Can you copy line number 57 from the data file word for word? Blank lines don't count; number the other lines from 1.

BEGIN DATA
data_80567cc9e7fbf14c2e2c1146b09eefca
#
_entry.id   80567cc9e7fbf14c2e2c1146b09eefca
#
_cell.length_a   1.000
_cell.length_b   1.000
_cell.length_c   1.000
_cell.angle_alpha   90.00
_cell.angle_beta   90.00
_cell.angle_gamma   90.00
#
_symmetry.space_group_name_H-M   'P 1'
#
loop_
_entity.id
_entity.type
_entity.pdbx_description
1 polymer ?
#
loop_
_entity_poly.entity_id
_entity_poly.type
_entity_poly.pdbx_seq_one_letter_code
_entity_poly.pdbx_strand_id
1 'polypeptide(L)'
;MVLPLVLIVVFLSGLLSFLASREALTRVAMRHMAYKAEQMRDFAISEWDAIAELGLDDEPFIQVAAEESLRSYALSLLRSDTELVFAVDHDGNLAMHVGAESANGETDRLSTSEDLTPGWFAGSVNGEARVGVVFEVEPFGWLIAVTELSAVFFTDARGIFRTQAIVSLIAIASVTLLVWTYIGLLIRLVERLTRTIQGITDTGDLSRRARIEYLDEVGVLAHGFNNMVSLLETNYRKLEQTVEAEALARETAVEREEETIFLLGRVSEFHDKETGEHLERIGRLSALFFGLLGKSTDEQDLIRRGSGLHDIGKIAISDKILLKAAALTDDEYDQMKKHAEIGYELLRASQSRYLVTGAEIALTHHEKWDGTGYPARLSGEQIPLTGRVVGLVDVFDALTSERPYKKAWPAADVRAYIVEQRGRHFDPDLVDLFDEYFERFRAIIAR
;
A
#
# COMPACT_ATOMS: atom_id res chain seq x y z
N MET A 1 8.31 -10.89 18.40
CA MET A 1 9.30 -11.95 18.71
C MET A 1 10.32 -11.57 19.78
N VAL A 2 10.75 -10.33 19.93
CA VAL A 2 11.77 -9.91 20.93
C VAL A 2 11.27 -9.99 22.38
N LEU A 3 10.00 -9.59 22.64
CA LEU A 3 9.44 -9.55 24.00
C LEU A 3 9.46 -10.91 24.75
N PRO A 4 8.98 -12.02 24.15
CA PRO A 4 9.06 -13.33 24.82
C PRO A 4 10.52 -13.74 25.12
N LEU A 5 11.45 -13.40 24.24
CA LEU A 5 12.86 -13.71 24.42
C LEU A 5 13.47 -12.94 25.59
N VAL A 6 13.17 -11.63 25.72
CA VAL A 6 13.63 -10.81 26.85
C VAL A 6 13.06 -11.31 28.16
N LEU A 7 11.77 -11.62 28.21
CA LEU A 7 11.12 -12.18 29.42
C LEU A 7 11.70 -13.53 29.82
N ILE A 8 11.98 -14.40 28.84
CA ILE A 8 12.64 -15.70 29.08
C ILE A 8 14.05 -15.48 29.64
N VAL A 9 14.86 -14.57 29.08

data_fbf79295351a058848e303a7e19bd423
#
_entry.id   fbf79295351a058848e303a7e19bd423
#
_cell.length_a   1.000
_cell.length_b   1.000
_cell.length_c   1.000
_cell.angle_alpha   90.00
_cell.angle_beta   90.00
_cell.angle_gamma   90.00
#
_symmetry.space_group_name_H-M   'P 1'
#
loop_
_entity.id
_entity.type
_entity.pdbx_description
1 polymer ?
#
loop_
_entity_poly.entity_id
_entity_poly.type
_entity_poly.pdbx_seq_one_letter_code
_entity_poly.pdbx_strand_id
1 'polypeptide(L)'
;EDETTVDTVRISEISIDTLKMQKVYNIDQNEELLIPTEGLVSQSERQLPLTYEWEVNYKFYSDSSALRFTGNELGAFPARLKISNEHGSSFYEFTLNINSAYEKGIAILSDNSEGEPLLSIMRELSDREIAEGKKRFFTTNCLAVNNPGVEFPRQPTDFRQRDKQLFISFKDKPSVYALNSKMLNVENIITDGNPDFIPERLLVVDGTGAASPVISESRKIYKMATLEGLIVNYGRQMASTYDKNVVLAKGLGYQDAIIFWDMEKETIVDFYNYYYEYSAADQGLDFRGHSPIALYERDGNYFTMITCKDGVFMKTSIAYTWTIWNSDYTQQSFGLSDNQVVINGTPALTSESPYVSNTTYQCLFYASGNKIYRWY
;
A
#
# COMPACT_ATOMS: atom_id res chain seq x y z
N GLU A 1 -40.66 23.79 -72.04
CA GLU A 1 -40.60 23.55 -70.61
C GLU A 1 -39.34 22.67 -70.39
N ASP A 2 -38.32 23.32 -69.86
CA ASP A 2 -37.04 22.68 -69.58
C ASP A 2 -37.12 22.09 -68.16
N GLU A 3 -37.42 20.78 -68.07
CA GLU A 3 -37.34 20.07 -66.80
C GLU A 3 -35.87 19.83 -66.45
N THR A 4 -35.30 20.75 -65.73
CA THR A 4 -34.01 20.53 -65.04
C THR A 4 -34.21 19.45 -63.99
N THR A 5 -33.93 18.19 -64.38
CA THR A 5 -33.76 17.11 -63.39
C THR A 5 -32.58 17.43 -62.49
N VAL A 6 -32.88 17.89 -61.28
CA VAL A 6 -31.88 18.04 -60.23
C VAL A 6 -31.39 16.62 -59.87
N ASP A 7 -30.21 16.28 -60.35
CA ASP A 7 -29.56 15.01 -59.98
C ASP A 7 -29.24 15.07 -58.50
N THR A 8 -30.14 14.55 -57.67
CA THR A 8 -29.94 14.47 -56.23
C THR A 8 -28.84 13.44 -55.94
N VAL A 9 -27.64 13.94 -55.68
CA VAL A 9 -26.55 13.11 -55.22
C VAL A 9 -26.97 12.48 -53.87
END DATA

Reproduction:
#